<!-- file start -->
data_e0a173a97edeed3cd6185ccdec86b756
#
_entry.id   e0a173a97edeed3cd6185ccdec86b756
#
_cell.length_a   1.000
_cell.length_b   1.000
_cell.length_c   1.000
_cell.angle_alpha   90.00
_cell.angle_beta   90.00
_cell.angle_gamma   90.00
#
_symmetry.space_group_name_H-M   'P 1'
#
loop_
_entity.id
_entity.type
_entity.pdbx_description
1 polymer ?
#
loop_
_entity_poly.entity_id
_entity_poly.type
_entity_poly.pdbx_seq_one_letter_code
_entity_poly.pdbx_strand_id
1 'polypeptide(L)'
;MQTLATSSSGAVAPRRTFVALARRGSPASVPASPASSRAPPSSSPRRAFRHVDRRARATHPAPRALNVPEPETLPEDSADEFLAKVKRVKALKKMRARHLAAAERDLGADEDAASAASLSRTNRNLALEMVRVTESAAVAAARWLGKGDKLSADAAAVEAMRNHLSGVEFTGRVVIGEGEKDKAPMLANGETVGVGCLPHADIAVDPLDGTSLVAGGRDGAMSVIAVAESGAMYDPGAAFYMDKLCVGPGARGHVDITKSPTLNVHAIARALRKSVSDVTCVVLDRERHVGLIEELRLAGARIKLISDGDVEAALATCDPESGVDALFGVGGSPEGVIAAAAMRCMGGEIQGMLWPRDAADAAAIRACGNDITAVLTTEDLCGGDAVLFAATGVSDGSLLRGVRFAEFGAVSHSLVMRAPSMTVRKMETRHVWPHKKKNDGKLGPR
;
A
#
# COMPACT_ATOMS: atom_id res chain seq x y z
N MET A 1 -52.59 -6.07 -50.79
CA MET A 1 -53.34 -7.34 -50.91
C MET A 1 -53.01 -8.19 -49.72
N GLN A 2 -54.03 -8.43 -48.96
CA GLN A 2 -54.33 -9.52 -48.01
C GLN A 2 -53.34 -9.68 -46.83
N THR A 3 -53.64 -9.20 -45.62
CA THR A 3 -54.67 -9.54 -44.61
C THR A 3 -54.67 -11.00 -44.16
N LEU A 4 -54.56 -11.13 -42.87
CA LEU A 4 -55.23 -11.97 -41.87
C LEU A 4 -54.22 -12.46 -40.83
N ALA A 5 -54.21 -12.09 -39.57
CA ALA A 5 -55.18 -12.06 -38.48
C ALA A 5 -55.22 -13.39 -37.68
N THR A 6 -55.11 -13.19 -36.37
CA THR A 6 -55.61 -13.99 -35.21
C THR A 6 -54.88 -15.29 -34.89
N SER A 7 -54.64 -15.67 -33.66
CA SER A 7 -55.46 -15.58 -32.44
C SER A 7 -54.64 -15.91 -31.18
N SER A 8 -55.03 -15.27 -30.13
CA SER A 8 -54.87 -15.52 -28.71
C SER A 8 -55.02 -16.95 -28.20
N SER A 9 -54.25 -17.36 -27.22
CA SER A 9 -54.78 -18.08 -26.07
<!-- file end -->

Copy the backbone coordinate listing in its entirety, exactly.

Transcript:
data_e0a173a97edeed3cd6185ccdec86b756
#
_entry.id   e0a173a97edeed3cd6185ccdec86b756
#
_cell.length_a   1.000
_cell.length_b   1.000
_cell.length_c   1.000
_cell.angle_alpha   90.00
_cell.angle_beta   90.00
_cell.angle_gamma   90.00
#
_symmetry.space_group_name_H-M   'P 1'
#
loop_
_entity.id
_entity.type
_entity.pdbx_description
1 polymer ?
#
loop_
_entity_poly.entity_id
_entity_poly.type
_entity_poly.pdbx_seq_one_letter_code
_entity_poly.pdbx_strand_id
1 'polypeptide(L)'
;MQTLATSSSGAVAPRRTFVALARRGSPASVPASPASSRAPPSSSPRRAFRHVDRRARATHPAPRALNVPEPETLPEDSADEFLAKVKRVKALKKMRARHLAAAERDLGADEDAASAASLSRTNRNLALEMVRVTESAAVAAARWLGKGDKLSADAAAVEAMRNHLSGVEFTGRVVIGEGEKDKAPMLANGETVGVGCLPHADIAVDPLDGTSLVAGGRDGAMSVIAVAESGAMYDPGAAFYMDKLCVGPGARGHVDITKSPTLNVHAIARALRKSVSDVTCVVLDRERHVGLIEELRLAGARIKLISDGDVEAALATCDPESGVDALFGVGGSPEGVIAAAAMRCMGGEIQGMLWPRDAADAAAIRACGNDITAVLTTEDLCGGDAVLFAATGVSDGSLLRGVRFAEFGAVSHSLVMRAPSMTVRKMETRHVWPHKKKNDGKLGPR
;
A
#
# COMPACT_ATOMS: atom_id res chain seq x y z
N MET A 1 -52.59 -6.07 -50.79
CA MET A 1 -53.34 -7.34 -50.91
C MET A 1 -53.01 -8.19 -49.72
N GLN A 2 -54.03 -8.43 -48.96
CA GLN A 2 -54.33 -9.52 -48.01
C GLN A 2 -53.34 -9.68 -46.83
N THR A 3 -53.64 -9.20 -45.62
CA THR A 3 -54.67 -9.54 -44.61
C THR A 3 -54.67 -11.00 -44.16
N LEU A 4 -54.56 -11.13 -42.87
CA LEU A 4 -55.23 -11.97 -41.87
C LEU A 4 -54.22 -12.46 -40.83
N ALA A 5 -54.21 -12.09 -39.57
CA ALA A 5 -55.18 -12.06 -38.48
C ALA A 5 -55.22 -13.39 -37.68
N THR A 6 -55.11 -13.19 -36.37
CA THR A 6 -55.61 -13.99 -35.21
C THR A 6 -54.88 -15.29 -34.89
N SER A 7 -54.64 -15.67 -33.66
CA SER A 7 -55.46 -15.58 -32.44
C SER A 7 -54.64 -15.91 -31.18
N SER A 8 -55.03 -15.27 -30.13
CA SER A 8 -54.87 -15.52 -28.71
C SER A 8 -55.02 -16.95 -28.20
N SER A 9 -54.25 -17.36 -27.22
CA SER A 9 -54.78 -18.08 -26.07